In Black Christmas, dimwitted victims impale themselves on sharpened candy canes, ornaments, and icicles, thankfully purging themselves from the human gene pool, all to a traditional holiday playlist. I have a sneaking suspicion that the movie was designed with the idea that its viewers would take bets on which characters bit it, and in which order. Architects Glen Morgan and James Wong, the dream team behind the Final Destination franchise, knew exactly what they were doing. They knew it was bad, and they did it anyway. There is no protagonist in Black Christmas, only a psycho killer and a ditzy assortment of sorority girls. Let the festivities begin.

What I love about Black Christmas is that it makes no fanciful claim to be anything other than a gimmicky horror movie. You’re either naughty, or you’re nice — and if you’re naughty, you probably went to go see it when it opened Christmas Day. At its best, it’s an irreverent mix of unapologetic gore and tongue-in-cheek humor that actually doesn’t plod through every slasher cliché in the book. Some of the characters, while failing to recognize an ice scraper, do appear to be informed by the tactics of Michael Myers and Jason Voorhees.

Once you stop regarding the movie as pure irony — and yes, it does run out of steam eventually — that’s where you run into trouble. This is a black comedy, intentional or not, and will only entertain on that level alone. The Yuletide bloodletting of characters who deserve to die for making the most unforgivable errors remains its core plot mechanic. It’s one Darwin award after another for ninety minutes. Get comfortable.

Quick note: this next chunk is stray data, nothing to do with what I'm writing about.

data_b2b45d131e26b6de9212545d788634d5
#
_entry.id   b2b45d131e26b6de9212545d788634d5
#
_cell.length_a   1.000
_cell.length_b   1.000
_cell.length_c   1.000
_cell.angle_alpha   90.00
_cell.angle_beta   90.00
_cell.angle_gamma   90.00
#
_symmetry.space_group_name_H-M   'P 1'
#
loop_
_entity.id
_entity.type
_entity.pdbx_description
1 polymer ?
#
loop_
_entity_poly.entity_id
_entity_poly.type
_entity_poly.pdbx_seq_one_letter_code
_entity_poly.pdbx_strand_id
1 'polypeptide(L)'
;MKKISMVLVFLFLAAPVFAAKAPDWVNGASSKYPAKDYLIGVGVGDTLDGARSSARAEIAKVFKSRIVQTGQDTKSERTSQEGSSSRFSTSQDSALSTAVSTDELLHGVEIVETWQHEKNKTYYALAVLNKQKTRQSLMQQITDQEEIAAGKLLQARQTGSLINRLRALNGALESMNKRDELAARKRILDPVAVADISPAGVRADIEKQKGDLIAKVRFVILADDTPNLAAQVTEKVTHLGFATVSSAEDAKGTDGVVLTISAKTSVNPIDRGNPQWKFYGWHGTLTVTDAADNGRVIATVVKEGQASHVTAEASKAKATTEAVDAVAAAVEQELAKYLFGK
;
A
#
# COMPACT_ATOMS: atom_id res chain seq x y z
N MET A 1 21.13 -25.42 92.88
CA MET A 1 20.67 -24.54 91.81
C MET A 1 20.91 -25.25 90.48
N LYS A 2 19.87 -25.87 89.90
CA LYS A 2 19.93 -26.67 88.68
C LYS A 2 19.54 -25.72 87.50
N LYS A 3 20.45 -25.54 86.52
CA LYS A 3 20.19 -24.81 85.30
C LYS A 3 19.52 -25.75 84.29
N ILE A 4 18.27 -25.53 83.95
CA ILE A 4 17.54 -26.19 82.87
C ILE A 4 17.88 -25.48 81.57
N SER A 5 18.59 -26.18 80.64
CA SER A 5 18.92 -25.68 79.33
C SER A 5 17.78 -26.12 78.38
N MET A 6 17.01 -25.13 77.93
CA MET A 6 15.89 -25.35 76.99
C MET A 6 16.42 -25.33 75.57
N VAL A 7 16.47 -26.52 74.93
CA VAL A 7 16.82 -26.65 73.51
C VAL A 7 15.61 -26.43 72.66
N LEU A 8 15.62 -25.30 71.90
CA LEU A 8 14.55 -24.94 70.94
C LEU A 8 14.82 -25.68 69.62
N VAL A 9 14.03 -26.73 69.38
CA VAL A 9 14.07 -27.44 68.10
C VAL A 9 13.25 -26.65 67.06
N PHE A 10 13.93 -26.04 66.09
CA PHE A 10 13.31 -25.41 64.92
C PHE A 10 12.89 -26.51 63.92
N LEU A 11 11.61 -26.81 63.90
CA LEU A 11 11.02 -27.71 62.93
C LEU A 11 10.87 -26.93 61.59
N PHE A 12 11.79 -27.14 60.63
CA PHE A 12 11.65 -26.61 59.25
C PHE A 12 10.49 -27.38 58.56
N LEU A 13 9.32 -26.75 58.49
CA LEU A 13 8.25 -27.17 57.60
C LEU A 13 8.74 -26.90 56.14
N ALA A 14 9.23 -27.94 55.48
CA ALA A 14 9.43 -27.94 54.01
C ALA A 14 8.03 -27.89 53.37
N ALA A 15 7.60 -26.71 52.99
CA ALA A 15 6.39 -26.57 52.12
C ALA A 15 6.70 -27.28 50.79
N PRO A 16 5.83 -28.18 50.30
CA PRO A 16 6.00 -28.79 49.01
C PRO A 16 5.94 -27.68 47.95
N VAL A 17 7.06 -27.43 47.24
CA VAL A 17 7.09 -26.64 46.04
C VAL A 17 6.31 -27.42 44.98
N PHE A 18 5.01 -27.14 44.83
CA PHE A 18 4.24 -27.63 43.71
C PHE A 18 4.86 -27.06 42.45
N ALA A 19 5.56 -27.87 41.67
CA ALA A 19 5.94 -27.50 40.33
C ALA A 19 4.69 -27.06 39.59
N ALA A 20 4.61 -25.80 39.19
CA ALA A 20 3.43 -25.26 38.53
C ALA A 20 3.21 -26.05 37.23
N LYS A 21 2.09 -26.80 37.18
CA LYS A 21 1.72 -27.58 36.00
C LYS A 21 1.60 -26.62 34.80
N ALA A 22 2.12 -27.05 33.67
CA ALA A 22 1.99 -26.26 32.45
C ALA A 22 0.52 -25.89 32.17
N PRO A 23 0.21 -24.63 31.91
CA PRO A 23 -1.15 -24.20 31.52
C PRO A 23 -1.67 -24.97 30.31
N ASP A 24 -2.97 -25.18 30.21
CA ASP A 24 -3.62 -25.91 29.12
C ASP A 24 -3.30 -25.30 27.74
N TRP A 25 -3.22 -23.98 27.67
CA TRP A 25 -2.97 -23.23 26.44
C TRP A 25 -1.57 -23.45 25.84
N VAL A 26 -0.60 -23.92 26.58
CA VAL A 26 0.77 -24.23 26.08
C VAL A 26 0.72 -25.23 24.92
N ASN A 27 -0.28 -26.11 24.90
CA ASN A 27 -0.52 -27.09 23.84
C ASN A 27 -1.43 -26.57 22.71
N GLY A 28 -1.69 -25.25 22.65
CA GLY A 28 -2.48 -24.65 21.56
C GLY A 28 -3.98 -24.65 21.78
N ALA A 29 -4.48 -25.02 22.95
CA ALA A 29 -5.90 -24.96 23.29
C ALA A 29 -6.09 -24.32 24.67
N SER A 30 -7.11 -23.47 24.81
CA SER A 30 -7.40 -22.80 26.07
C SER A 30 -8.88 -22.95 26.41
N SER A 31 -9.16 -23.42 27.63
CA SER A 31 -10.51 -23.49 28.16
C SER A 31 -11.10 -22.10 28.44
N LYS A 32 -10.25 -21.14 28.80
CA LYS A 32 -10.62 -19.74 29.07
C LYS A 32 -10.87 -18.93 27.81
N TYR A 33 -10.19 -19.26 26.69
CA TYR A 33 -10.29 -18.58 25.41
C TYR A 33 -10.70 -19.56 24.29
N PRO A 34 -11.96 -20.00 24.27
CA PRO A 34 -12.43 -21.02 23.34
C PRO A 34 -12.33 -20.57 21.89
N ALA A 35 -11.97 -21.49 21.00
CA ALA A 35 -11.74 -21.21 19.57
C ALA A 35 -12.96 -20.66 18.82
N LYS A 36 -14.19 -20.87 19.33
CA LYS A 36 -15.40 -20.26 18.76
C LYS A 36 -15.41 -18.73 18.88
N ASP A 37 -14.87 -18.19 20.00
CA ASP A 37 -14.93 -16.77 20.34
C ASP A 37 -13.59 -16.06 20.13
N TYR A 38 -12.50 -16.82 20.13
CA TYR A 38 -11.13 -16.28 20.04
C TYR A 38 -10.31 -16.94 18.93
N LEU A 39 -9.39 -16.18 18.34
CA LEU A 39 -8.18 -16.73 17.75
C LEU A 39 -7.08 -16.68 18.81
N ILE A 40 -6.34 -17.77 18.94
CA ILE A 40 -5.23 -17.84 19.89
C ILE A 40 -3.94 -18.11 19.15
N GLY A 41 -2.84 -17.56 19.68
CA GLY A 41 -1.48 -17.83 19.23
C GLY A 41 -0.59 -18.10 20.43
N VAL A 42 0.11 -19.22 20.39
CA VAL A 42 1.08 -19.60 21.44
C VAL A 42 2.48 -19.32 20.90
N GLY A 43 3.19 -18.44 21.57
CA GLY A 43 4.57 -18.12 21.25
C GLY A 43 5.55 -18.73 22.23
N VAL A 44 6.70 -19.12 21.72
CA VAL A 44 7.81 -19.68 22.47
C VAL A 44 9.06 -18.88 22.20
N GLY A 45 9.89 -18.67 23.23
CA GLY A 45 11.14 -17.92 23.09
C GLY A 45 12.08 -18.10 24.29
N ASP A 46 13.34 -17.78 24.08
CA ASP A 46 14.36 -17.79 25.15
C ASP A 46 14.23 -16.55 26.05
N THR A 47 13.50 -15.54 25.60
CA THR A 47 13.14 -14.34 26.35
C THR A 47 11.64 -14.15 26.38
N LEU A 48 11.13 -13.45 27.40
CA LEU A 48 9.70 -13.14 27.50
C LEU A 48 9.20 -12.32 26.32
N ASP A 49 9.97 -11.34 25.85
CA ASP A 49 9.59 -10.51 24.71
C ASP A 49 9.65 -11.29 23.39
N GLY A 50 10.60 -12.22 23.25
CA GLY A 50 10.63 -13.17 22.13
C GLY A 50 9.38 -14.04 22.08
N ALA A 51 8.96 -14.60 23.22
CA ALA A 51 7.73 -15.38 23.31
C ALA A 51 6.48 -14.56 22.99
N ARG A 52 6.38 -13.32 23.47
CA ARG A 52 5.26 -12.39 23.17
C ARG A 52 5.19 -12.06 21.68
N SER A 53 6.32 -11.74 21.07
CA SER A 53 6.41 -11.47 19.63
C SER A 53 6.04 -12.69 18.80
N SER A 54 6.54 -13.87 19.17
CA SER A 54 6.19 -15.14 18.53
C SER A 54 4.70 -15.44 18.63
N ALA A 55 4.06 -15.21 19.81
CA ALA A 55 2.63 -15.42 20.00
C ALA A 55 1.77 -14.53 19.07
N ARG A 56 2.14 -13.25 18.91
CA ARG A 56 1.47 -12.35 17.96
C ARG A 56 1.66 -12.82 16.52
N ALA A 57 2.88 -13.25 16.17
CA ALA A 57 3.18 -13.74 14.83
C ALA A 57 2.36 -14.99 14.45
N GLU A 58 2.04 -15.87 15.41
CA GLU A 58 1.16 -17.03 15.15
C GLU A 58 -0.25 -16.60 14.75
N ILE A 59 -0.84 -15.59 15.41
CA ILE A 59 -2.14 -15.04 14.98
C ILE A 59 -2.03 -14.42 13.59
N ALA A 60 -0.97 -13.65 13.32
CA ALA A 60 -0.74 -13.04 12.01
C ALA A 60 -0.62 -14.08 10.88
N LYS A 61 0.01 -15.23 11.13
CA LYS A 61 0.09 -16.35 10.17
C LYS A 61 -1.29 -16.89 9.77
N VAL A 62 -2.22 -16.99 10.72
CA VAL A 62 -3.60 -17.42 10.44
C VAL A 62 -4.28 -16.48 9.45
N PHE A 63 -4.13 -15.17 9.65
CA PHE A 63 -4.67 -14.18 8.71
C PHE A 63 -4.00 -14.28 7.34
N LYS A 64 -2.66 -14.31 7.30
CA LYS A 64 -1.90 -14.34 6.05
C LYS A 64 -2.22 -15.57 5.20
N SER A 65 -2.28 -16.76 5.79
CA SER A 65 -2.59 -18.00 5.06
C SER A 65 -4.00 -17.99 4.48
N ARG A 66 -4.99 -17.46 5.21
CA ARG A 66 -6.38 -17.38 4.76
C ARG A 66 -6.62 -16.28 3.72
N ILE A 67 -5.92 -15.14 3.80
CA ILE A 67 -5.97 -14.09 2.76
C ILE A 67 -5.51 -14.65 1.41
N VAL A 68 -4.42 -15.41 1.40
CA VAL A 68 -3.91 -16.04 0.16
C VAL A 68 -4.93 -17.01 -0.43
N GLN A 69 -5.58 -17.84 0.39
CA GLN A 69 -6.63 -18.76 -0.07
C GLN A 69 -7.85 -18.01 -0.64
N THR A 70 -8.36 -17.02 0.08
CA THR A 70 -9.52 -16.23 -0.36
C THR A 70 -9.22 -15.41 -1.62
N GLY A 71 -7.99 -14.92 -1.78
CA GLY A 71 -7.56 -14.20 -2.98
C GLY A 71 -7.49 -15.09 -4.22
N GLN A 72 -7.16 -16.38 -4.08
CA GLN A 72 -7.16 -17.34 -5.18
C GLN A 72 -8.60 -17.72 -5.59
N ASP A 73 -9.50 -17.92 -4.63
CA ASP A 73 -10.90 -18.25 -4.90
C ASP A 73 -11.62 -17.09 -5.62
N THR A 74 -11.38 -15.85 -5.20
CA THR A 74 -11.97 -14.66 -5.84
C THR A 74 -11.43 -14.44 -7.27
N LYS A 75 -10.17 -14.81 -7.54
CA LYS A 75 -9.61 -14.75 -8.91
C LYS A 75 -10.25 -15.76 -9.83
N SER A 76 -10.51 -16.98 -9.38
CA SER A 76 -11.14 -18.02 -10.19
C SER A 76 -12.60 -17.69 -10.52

The story isn’t really that important, and echoes the trend of recent horror movies in which the killer’s troubled childhood had something to do with sadistic parenting. By the same logic, Harry Potter should be a butcher-knife wielding psychopath.

Billy (Robert Mann), the escaped mental patient of the week, scurries about the house’s woodwork like a mouse, sometimes peering through little holes in the walls to spy on the occasional Sorority girl in the shower. From time to time he pops out to pull bags over his victims’ heads, and then stab them viciously in the face. With each murder, the collective IQ of the human race goes up a percentile. Billy recalls Sin City’s Roark Junior (“that yellow bastard”), but the result is more comedic than anything. Watching him creep around the shadows is like picking out a yellow golf ball on the fairway.

More than once my frustration with the characters’ stupidity boiled over. By this day and age, shouldn’t prison guards, like customer service agents at call-centers, have some sort of, I don’t know, script to follow upon investigating any suspiciously empty prison cell? You know, one that would force them to, maybe, check under the bed first?

I have a feeling I stopped becoming invested in the plot right about the time Mary Elizabeth Winstead’s character bit it, not because her character was anything special, but merely because there was suddenly that big a chunk of eye candy gone. By the anticlimactic third act, I’d completely lost interest.

Black Christmas is a glass of eggnog that somebody spiked with metal shavings: it doesn’t exactly go down as smooth as it should. It’s devious, mindless fun to be sure, but overstays its meager running time and left me with a bad taste in my mouth.

Josh Medcalf is a freelance writer living in Chicago.

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